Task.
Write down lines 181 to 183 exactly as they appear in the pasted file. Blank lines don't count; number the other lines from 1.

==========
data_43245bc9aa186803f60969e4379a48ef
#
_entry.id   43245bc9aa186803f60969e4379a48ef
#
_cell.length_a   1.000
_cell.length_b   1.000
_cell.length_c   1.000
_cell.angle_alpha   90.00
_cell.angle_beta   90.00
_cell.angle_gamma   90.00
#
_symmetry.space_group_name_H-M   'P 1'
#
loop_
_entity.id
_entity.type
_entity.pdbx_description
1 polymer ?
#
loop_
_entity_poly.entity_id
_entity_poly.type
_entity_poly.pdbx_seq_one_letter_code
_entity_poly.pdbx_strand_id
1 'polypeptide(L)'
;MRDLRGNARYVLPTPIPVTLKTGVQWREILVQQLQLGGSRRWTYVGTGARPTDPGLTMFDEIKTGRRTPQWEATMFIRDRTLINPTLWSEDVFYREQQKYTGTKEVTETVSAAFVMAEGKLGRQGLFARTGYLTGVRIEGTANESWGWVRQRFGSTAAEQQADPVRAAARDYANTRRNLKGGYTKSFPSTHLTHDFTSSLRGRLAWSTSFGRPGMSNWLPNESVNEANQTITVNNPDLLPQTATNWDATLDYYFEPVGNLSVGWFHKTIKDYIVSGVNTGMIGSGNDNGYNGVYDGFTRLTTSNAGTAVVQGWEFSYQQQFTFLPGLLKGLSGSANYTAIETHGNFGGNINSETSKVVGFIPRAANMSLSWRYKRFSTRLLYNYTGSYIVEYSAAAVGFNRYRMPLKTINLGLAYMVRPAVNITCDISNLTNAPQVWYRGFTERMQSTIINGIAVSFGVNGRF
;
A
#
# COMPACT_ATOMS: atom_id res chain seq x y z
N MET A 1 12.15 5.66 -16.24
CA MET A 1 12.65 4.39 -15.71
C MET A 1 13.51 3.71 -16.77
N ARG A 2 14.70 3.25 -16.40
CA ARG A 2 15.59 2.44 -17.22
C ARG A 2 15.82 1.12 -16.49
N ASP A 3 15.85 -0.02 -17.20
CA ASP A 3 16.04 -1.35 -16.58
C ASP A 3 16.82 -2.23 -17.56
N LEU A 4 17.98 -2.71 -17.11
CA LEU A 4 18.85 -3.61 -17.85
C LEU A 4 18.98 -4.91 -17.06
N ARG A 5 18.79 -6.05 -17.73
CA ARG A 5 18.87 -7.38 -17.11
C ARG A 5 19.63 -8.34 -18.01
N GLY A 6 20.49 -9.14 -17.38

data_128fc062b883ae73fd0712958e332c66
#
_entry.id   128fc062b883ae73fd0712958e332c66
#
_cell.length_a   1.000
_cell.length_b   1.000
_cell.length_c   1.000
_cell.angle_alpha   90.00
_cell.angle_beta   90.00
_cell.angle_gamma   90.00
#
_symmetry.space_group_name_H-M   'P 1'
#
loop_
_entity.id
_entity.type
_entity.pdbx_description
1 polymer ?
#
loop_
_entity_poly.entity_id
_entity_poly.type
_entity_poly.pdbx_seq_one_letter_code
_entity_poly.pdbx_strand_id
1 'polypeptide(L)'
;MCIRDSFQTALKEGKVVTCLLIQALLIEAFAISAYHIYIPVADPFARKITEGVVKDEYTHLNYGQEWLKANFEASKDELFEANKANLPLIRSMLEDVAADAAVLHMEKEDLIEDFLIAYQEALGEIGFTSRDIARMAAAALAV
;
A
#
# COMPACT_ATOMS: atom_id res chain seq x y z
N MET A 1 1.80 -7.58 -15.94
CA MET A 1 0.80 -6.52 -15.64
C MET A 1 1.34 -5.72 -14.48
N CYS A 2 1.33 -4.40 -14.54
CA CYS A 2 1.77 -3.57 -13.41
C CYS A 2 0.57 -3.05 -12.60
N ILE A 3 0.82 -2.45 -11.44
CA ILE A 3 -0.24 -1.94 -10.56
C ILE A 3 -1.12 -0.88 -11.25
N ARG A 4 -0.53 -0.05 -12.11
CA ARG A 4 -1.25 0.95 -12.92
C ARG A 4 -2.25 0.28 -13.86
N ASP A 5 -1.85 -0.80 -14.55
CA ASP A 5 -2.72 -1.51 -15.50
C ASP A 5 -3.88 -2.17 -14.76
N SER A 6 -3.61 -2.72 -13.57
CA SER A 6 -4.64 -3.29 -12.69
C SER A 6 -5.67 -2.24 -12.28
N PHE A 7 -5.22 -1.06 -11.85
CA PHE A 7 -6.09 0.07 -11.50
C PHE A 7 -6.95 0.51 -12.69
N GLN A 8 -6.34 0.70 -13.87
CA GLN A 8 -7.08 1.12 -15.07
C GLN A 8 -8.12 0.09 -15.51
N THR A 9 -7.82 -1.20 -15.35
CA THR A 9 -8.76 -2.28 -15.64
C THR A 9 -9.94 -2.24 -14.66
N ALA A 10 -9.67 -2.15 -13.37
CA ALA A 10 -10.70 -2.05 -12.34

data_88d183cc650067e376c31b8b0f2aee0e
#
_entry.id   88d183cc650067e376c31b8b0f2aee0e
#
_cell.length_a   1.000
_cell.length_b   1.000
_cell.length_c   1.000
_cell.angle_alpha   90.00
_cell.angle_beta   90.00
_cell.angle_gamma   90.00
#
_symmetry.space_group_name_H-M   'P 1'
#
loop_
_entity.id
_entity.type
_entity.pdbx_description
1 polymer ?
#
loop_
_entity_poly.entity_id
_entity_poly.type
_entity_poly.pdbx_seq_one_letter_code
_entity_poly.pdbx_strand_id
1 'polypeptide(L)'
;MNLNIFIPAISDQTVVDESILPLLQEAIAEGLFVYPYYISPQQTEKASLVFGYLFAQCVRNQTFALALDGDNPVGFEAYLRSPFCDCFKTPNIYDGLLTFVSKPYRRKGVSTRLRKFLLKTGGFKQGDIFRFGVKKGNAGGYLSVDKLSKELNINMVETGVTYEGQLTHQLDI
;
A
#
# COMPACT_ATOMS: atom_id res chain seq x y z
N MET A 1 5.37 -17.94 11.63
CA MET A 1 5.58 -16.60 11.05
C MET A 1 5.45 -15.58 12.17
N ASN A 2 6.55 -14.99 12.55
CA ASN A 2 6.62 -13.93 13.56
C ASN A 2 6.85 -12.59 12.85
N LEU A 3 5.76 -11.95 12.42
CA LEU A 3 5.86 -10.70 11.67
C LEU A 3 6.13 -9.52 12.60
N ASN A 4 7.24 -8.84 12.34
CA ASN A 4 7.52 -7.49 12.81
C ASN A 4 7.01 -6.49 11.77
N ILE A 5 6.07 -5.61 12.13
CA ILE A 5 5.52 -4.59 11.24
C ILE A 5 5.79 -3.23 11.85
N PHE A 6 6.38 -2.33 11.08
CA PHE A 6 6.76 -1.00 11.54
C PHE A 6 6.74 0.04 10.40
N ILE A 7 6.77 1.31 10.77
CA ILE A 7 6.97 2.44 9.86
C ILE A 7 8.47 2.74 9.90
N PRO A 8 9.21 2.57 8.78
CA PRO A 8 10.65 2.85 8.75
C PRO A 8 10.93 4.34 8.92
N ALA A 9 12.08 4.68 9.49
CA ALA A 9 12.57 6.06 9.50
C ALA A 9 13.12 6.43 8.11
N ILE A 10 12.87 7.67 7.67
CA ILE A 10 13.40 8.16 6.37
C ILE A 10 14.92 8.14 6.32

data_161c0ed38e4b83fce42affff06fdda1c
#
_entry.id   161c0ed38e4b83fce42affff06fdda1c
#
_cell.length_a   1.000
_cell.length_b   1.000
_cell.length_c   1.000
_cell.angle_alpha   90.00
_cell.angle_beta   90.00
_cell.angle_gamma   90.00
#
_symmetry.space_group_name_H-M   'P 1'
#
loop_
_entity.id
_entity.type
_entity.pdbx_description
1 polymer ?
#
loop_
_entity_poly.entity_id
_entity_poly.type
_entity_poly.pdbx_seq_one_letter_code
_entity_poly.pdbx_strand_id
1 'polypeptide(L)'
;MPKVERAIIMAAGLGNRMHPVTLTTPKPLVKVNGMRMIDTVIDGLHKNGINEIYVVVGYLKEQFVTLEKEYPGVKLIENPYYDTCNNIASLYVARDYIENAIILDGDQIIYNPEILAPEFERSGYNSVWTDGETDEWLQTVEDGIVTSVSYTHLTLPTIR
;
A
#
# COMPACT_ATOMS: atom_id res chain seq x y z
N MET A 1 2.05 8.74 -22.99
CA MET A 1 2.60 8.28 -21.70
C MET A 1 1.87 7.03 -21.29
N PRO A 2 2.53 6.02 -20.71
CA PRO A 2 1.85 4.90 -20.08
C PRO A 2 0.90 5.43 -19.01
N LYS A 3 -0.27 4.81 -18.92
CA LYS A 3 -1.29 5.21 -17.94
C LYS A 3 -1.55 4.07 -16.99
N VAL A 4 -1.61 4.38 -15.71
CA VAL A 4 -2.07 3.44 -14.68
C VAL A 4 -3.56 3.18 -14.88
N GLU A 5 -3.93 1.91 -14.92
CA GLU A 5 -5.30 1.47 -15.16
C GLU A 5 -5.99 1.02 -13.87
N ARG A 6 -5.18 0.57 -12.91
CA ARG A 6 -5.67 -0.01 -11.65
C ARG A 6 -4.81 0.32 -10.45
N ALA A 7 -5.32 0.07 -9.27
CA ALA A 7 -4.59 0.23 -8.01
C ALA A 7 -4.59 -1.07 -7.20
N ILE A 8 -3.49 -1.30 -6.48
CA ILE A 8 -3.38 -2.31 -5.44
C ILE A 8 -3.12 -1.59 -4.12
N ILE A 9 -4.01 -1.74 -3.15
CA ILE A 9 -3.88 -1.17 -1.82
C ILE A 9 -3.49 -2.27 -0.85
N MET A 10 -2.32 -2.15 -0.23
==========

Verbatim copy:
_entity.type
_entity.pdbx_description
1 polymer ?